Ada Maria Isasi-Diaz writes:
In spite of this difference, many people believe we Hispanics could have become as successful as the European immigrants. So why haven’t we? For one thing, by the time Hispanics grew in numbers in the United States, the economy was no longer labor-intensive. Hispanics have lacked not “a strong back and a willingness to work,” but the opportunity to capitalize on them. Then, unlike the European immigrants who went west and were able to buy land, Hispanics arrived here after homesteading had passed. But a more fundamental reason exists: racism. Hispanics are considered a nonwhite race, regardless of the fact that many of us are of the white race. Our ethnic difference has been officially construed as a racial difference: In government, businesses, and school forms, “Hispanic” is one of the choices under the category race. (48) Díaz argued Hispanic immigrants did not become as successful as European immigrants in America not because they lacked ability and effort, but rather because they lacked opportunity. She blamed racism as the main cause of this difference, due in part because “Hispanics are considered a nonwhite race”. In this context, success pertained to “government, businesses, and school” which are synonymous with political, economic, and educational success. However, the success of other immigrant minority groups in all three categories disproves and invalidates her claim that being a “nonwhite race” is the definitive factor for success, or lack thereof.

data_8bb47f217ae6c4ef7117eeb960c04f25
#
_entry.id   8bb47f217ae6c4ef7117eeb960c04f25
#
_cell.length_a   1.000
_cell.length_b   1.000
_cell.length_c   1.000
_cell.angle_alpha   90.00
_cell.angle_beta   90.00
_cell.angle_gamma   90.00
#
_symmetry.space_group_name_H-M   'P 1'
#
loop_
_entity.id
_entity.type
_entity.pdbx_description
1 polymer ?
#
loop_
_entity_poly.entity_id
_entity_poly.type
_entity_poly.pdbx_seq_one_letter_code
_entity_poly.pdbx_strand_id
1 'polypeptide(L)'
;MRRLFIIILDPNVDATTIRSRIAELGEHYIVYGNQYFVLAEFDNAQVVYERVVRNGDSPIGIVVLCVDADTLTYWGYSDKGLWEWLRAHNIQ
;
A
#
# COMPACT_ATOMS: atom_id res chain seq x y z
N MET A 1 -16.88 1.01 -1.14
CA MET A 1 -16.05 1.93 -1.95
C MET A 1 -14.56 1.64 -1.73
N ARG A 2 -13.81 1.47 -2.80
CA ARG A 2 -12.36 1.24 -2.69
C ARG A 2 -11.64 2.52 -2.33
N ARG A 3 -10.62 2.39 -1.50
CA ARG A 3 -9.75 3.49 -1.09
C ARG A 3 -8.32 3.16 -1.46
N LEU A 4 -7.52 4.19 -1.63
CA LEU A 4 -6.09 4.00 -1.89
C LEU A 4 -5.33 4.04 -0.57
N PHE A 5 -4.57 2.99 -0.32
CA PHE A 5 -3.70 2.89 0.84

By asserting “Hispanics lacked not ‘a strong back and a willingness to work,’ but the opportunity to capitalize on them,” Diaz portrays racism as the critical reason for Hispanic’s lack of success. Also, she claims that racism stems from the fact that Hispanics are “considered a nonwhite race”. Asian immigrants are a nonwhite race, but their educational achievements disproves that racism creates an indestructible barrier to success. Being that both Asians and Hispanics...
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